Born in Vancouver, Washington, the daughter of a lumber-merchant, Mary Barnard was one of the first to articulate the northwestern landscape in American poetry, notably in her first collection

Cool Country

(1940) and

A Few Poems

(1952). Even in her best-known work

Sappho: A New Translation

(1958), often regarded as the best in modern idiom, Barnard's experiences of Washington's spare sawmill settlements, pointed firs, and desolate beaches informed the remarkable verbal austerity and cutting clarity with which she managed Sappho's fragments.

Barnard took her humanities degree at Reed College, Portland, Oregon, where she discovered modernist poetry and Ezra Pound, whose work with troubadour lyrics and Greek forms resonated with her own experiments. After graduating, in 1933 Barnard sent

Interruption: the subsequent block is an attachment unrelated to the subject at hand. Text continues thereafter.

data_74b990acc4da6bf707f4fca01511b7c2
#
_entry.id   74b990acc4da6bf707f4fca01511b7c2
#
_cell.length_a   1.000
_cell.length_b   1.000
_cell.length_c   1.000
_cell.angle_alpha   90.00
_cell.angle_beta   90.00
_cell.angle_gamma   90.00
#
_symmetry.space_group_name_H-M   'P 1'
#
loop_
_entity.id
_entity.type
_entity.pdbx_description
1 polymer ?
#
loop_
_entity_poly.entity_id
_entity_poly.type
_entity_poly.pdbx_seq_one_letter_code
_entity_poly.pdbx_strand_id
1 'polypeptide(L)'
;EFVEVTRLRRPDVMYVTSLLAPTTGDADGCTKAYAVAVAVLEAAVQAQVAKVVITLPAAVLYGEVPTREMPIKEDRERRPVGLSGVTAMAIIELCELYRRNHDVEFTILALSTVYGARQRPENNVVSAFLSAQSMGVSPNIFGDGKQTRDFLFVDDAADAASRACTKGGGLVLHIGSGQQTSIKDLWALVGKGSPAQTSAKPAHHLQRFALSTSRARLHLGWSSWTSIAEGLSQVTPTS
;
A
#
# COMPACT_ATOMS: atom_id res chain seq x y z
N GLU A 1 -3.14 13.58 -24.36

600 words

Citation: Barnsley, Sarah. "Mary Barnard". The Literary Encyclopedia. First published 04 February 2008 [, accessed 15 June 2024.]

12005 Mary Barnard 1 Historical context notes are intended to give basic and preliminary information on a topic. In some cases they will be expanded into longer entries as the Literary Encyclopedia evolves.

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